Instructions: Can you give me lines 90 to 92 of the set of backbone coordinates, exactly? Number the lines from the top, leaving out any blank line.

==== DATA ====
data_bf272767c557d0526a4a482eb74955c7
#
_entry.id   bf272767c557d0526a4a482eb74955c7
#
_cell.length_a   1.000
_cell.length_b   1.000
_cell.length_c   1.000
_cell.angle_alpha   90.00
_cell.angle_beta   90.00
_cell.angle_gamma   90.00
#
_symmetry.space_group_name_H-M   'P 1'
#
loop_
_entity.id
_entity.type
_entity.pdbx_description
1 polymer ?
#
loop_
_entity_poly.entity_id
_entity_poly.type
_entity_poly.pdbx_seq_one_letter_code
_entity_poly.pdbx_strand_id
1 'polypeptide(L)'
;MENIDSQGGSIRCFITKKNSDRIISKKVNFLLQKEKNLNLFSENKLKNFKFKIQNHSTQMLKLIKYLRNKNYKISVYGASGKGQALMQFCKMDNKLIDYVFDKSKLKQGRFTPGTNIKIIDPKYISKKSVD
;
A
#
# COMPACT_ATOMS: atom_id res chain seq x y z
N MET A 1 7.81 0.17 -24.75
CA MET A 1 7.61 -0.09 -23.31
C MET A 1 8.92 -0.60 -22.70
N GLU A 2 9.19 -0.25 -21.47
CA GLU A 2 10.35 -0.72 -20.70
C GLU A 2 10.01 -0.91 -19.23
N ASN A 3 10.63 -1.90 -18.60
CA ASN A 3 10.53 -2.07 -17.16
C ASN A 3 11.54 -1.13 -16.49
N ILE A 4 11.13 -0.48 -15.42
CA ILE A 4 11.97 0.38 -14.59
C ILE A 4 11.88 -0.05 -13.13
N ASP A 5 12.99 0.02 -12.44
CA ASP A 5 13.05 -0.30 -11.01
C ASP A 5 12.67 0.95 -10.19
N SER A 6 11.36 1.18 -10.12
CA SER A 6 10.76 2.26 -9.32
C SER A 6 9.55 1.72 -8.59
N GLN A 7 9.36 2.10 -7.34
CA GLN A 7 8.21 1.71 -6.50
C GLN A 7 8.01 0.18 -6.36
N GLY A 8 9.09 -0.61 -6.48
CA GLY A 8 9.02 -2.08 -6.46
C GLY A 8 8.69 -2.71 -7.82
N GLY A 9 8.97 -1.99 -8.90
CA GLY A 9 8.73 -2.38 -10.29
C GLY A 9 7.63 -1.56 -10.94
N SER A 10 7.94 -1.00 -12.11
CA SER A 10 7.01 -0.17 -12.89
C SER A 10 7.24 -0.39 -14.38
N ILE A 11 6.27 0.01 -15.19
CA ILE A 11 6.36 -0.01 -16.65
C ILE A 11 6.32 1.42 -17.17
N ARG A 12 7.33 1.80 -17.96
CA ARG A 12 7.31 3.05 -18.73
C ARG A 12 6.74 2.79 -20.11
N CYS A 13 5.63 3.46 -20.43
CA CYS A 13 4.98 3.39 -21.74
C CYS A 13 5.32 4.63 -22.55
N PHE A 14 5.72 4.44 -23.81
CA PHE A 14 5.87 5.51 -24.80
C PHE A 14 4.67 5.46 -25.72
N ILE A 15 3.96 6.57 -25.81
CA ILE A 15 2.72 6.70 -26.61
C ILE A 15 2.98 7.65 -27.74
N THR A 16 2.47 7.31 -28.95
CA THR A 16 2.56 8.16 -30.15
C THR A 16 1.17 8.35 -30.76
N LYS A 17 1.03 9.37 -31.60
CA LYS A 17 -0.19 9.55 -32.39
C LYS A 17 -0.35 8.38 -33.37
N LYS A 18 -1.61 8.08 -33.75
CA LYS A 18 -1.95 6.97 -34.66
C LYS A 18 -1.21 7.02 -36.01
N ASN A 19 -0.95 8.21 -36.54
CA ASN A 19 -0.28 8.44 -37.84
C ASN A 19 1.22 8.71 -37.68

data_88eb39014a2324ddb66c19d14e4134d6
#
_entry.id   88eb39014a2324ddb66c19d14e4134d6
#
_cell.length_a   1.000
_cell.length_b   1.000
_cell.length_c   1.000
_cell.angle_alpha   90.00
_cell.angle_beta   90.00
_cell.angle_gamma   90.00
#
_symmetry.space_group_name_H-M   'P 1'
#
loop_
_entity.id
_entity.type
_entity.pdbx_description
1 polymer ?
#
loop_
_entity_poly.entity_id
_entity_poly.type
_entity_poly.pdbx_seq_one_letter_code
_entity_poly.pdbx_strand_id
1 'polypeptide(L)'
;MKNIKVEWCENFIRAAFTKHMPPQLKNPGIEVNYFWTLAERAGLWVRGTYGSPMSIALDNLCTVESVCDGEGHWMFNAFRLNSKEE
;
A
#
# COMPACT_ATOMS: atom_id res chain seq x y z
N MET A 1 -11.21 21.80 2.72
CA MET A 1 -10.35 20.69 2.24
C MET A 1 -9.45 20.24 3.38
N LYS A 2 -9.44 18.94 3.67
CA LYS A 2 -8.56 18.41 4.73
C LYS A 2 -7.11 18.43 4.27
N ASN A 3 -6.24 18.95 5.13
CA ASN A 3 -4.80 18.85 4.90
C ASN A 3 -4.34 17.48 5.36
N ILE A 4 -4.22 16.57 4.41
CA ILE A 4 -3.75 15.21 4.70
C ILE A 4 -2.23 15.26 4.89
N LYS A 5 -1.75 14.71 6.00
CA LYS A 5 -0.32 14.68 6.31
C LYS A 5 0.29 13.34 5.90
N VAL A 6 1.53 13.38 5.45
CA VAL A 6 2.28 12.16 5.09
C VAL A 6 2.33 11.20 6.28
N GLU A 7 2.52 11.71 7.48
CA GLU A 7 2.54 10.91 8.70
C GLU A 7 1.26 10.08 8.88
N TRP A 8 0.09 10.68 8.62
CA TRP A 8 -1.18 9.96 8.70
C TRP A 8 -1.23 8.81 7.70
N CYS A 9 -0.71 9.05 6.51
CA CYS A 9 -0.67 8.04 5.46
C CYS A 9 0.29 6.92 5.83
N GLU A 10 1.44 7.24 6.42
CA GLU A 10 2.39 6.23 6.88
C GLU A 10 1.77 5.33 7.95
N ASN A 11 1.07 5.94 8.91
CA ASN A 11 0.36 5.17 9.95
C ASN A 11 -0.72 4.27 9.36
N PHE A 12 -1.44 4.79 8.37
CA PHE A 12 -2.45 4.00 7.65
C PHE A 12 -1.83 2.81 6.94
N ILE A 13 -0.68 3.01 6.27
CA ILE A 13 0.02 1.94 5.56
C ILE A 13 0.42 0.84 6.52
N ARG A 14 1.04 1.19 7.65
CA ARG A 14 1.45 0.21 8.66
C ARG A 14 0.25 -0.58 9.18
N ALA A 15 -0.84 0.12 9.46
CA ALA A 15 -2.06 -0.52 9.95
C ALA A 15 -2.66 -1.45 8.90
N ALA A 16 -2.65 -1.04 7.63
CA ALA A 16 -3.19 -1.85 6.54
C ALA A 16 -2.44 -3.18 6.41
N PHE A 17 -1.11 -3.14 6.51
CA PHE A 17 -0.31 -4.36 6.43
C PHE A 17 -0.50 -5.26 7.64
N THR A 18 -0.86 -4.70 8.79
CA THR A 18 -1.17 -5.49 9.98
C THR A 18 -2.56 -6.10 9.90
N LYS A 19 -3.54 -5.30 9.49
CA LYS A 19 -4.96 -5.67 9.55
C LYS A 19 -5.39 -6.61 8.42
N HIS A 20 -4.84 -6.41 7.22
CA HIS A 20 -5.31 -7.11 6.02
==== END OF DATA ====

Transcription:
_entry.id   88eb39014a2324ddb66c19d14e4134d6
#
_cell.length_a   1.000